Sugar

I have rather a sweet tooth. Is sugar really that bad for you?

Yes. Sugar is just calories without any good bits added (like vitamins, protein, fibre) and you get the calories that you need with the good bits by eating healthily. We really don't need sugar on its own as this can cause tooth decay. Sugary foods also tend to be high in calories, so eating too much can make you put on weight.

Chemical names for sugar are glucose, sucrose, fructose, dextrose and maltose. None is any better than another nor is brown or cane sugar any better than white.

I've read that poor dental health can cause coronary heart disease - is this true?

Door dental health is not good for you whichever way you look at the problem. It causes bad breath and can lead to infections. There is a link between poor dental health and coronary heart disease but this may reflect other factors such as poor nutrition, cigarette smoking and generally poor conditions in a person's lifestyle. A recent publication has suggested that even allowing for these other factors, poor dental health can harm the heart. The message is clear - look after your teeth and gums!

Have you any tips for cutting down on sugar?

Cutting down on sugar is the easiest way to begin losing weight whereas cutting down on your fat intake is the most effective (see the section Losing weight below).

• Begin by cutting out sugar in tea and coffee. It may be tough at first but after four or five days you will wonder why you ever added sugar. Try to do without artificial sweeteners if you can, or use them only sparingly; some contain sodium (salt) which can upset your blood pressure control or treatment of heart failure.

• Drink low-calorie drinks, e.g. Diet Coke or caffeine-free diet coke, Diet 7-Up, diet tonic. Remember plain water is the most refreshing calorie-free drink there is.

• Choose tinned fruit in natural juice rather than syrup.

• Beware of sugar-coated breakfast cereals. A good breakfast could consist of low-fat, low-calorie yoghurt poured on unsweetened muesli, bran-type cereals with some fresh fruit, or porridge made with skimmed or semi-skimmed milk.

• Chocolate, cakes, biscuits and puddings can be replaced by fresh fruit, e.g. apples, bananas and pears, or low-fat yoghurts, fromage frais, low-fat mousses and frozen desserts.

Salt

I have raised blood pressure and my doctor tells me that I must cut down on my salt. Why is this?

Excess salt can raise the blood pressure (see Chapter 2). Salt (sodium chloride is the chemical name) in excess causes your body to retain water, upsetting the hormone balance, and the blood pressure goes up.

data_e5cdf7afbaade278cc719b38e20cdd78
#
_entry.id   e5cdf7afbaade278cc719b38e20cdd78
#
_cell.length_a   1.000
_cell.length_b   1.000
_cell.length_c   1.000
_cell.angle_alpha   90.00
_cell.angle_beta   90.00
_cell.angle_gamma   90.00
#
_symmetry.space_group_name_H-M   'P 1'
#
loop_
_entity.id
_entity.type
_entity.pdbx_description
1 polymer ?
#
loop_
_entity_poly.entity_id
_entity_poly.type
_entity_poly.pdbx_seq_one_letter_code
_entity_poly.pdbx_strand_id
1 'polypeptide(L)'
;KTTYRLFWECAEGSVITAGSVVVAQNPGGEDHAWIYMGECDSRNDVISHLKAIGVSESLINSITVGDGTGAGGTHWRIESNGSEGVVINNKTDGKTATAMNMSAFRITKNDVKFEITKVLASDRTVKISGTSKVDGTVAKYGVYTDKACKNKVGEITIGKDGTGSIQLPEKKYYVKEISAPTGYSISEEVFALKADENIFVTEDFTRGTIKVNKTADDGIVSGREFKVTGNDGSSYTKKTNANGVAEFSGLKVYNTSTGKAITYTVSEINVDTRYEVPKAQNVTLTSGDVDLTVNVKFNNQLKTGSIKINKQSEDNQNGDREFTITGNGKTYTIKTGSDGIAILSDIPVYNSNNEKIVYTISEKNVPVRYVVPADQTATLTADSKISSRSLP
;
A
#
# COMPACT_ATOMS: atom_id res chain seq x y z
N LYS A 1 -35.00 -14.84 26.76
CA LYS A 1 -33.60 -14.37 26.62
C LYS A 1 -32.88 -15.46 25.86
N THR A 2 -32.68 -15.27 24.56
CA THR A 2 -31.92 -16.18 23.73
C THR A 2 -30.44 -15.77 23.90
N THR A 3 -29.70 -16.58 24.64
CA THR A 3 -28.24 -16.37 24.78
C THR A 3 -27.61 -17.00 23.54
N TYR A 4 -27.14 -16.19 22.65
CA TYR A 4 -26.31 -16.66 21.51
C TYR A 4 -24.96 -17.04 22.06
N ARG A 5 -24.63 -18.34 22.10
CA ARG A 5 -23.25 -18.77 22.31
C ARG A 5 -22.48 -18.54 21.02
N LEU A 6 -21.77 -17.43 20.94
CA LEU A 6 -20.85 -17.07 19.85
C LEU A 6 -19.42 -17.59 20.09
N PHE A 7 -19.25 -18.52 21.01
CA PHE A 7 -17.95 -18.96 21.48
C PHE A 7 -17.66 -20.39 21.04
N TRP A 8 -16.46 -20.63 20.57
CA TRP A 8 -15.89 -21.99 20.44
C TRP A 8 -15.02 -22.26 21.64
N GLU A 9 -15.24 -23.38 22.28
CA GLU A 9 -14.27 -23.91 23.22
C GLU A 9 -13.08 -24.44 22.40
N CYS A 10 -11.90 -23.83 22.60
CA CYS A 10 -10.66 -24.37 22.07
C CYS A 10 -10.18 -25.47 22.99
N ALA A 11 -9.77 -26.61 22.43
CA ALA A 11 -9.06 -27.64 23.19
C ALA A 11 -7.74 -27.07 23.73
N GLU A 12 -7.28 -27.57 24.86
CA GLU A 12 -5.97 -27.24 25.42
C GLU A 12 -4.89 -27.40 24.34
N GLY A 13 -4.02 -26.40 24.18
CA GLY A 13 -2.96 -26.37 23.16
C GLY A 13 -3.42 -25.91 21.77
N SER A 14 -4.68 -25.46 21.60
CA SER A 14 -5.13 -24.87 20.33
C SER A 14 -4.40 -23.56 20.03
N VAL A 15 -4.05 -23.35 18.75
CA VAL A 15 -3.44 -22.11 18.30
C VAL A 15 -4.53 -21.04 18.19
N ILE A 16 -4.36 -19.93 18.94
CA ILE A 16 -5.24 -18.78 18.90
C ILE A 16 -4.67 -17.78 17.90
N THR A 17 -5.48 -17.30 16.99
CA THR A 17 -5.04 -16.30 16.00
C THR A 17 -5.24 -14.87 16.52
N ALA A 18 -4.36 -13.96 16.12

It is best to avoid extra salt at the table and any salty foods, e.g. crisps and salted nuts. Table 9.4 gives a guide to salty foods.

So how much salt do we actually need in our diet?

Your body needs 500 mg of sodium a day, the same as one-third of a teaspoon of salt. We eat on average one to three teaspoons of salt a day, equivalent to 6-18 g salt. In the UK, men eat just over 3 g sodium a day, equivalent to six to seven times more than they need.

Table 9.4 Levels of sodium in various foods

Foods

Typical portion

Sodium

size (g)

(mg)

Processed foods

Bacon (grilled)

45

900

Baked beans

200

1060

Bread (2 slices)

75

390

Butter (salted, spread

on large slice of bread)

7

61

Cereals

All-Bran + milk

25 + 115

468

Cornflakes + milk

30 + 115

340

Cheddar cheese

30

183

Corned beef (2 slices)

60

570

Cream cracker

+ processed cheese

21 + 20

392

Ice-cream

75

54

Mars Bar

65

98

Pork pie (medium)

140

1104

Sausages (2 grilled)

90

900

Sausage roll

332

Scone

50

385

Spaghetti hoops

125

525

Tomato sauce (1 tbsp)

17

58

Tomato soup (canned)

240

1108

Unprocessed foods

Apples (1 medium dessert, peeled)

120

2

Bananas (1 medium peeled)

100

1

Beef (roast topside, 3 slices)

90

43

Cabbage (boiled, white)

100

4

Carrots (boiled, old)

70

35

(tinned)

65

240

Chicken (meat only)

100

81

Cod in batter (fried)

85

85

Unprocessed foods (cont'd)

Eggs (2, scrambled

with milk/butter/salt)

140

1442

Potatoes (boiled, old)

150

5

(mashed with butter)

170

83

Drinks

Beer (1 pint draught bitter)

568 ml

68

Bovril (heaped tsp)

5

240

Coffee (instant)

195

1

Horlicks + semi-skimmed milk

20 + 195

199

Marmite (heaped tsp)

5

225

Milk (2 tbsp)

30

15

Tea (1 cup)

195

Trace

 
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